Upcoming

Exhibitions
The Wende Museum at The Armory, Culver City, California
Sunday, October 25, 2020 - Sunday, April 25, 2021

In addition to art and artifacts, museums present knowledge, aiming to simultaneously educate and entertain the public. But where do museums get their information from? And how do they turn historical facts into an exhibition narrative? Traversing the minefield of postmodern relativism, on the one hand, and “alternative facts,” on the other, this exhibition explores how “facts” are constructed while aiming to restore the arena for informed interpretation and conversation.  


Exhibitions
The Wende Museum at The Armory, Culver City, California
Sunday, May 16, 2021 - Saturday, October 16, 2021

With their colorful surfaces and clear-cut symbols and images, flags and banners are effective carriers of unambiguous messages. At parades, party conventions, and demonstrations they convey a sense of political purpose and group identity. In the communist countries, flags symbolically represented the various organizations, institutions, and collectives that were considered the pillars of society. However, flags and banners can take on other, countercultural meanings as well. In the late 1980s, political dissidents cut out the socialist symbols at the center of the East German, Hungarian, and Romanian national flags. In this exhibition, the Wende Museum’s unique collection of Soviet Bloc flags will be paired with contemporary artwork, showcasing a wide range of uses for this medium.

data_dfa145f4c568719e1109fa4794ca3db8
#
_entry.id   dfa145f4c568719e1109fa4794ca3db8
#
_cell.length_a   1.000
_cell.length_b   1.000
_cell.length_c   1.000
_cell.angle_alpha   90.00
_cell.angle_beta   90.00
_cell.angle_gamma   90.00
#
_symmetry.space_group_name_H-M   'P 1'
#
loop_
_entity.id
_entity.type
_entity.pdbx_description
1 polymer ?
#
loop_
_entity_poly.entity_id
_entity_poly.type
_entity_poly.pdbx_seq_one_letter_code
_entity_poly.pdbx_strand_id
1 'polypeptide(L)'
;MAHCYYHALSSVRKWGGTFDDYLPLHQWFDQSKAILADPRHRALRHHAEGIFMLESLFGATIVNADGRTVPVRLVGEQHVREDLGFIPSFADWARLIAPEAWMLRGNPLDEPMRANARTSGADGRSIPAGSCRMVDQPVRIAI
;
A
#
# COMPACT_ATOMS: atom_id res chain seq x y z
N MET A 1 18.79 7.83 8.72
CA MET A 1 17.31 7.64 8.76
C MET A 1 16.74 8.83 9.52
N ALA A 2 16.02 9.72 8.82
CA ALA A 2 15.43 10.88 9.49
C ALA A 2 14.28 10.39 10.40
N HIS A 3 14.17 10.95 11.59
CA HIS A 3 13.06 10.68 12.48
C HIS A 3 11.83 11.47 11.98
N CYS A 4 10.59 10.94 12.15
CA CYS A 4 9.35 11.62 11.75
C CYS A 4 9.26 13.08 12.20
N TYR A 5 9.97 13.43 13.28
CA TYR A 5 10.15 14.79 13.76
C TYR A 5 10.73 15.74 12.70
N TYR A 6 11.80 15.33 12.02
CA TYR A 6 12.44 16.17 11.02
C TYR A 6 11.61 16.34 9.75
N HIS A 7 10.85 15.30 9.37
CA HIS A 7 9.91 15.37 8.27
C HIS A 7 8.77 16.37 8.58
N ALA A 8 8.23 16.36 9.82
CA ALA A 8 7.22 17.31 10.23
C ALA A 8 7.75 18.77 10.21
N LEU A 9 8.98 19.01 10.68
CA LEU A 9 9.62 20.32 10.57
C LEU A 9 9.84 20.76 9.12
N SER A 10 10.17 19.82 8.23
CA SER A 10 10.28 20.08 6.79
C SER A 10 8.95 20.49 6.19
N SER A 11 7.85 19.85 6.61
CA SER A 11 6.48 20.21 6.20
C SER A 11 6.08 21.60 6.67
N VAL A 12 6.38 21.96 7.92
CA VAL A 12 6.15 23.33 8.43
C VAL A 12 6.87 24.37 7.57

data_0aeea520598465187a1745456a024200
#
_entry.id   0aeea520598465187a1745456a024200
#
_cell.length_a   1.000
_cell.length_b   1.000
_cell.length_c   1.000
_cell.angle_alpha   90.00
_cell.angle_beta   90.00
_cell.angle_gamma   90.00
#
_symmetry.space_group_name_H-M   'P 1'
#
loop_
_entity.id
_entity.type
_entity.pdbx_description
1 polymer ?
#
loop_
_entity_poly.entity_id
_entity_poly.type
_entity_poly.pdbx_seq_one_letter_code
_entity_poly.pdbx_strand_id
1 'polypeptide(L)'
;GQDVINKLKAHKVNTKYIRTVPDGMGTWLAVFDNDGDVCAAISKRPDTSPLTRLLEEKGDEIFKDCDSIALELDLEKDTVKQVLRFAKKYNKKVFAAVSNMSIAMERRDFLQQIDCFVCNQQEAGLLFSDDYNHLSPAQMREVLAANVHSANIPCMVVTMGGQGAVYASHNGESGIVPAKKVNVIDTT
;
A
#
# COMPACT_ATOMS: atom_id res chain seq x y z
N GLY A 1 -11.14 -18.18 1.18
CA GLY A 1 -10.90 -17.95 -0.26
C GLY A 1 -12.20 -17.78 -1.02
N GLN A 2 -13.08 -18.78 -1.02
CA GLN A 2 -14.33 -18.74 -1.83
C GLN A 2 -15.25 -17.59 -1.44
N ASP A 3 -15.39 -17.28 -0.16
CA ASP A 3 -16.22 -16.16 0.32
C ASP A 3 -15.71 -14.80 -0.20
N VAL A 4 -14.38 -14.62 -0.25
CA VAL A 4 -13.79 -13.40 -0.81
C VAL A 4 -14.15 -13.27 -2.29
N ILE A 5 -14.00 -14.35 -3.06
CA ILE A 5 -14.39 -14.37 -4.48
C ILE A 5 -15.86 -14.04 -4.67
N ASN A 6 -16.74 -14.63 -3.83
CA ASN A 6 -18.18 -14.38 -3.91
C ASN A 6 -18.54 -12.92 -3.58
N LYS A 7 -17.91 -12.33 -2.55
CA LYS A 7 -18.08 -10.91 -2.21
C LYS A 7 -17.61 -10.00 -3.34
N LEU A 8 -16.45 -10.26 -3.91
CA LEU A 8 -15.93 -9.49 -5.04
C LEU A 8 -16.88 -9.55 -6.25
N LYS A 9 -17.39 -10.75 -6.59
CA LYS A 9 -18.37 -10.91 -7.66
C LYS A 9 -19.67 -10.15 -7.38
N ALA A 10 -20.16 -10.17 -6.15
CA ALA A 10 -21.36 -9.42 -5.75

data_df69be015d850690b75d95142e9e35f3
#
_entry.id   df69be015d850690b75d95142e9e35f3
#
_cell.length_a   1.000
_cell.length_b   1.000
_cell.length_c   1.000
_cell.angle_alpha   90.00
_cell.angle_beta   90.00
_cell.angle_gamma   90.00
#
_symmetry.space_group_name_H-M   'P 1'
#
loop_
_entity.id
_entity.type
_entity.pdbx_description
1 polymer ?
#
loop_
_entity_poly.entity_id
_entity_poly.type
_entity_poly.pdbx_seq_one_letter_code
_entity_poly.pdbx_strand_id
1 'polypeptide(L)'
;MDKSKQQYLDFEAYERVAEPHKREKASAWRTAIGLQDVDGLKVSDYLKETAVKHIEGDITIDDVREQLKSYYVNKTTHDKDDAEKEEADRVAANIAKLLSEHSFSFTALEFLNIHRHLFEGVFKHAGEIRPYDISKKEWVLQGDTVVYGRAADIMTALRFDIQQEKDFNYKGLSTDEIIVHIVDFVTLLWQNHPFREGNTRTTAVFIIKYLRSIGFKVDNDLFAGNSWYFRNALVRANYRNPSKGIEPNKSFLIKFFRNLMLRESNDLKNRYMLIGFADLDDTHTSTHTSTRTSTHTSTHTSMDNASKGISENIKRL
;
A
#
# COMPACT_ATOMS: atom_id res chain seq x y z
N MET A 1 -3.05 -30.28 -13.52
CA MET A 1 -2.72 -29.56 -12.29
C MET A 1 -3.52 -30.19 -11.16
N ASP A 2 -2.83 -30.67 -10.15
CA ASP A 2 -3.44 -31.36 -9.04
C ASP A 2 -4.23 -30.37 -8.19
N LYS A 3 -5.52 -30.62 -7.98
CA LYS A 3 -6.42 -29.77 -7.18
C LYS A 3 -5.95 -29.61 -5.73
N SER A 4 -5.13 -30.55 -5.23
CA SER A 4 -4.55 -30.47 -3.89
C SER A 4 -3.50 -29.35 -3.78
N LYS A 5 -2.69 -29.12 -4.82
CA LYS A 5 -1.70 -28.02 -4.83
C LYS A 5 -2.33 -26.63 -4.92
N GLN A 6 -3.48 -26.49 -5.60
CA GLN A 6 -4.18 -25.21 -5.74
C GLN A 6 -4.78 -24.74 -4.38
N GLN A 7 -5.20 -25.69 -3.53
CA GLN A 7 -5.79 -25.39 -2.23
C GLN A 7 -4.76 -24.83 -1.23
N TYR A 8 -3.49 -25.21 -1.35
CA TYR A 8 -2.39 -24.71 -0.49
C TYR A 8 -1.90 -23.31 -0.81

Exhibitions
The Wende Museum at The Armory, Culver City, California
Sunday, May 16, 2021 - Sunday, October 17, 2021

In the 1960s, as decolonization took place across the African continent and the civil rights movement heated up in the United States, Soviet political caricaturists published numerous anti-racist cartoons that captured these global events. This exhibition will feature a selection of these caricatures from the Ne boltai! poster archive in Prague, including original drawings by prominent Soviet caricaturists such as Boris Efimov, the principal political caricaturist for Izvestiia, and Mark Abramov, the principal political caricaturist for Pravda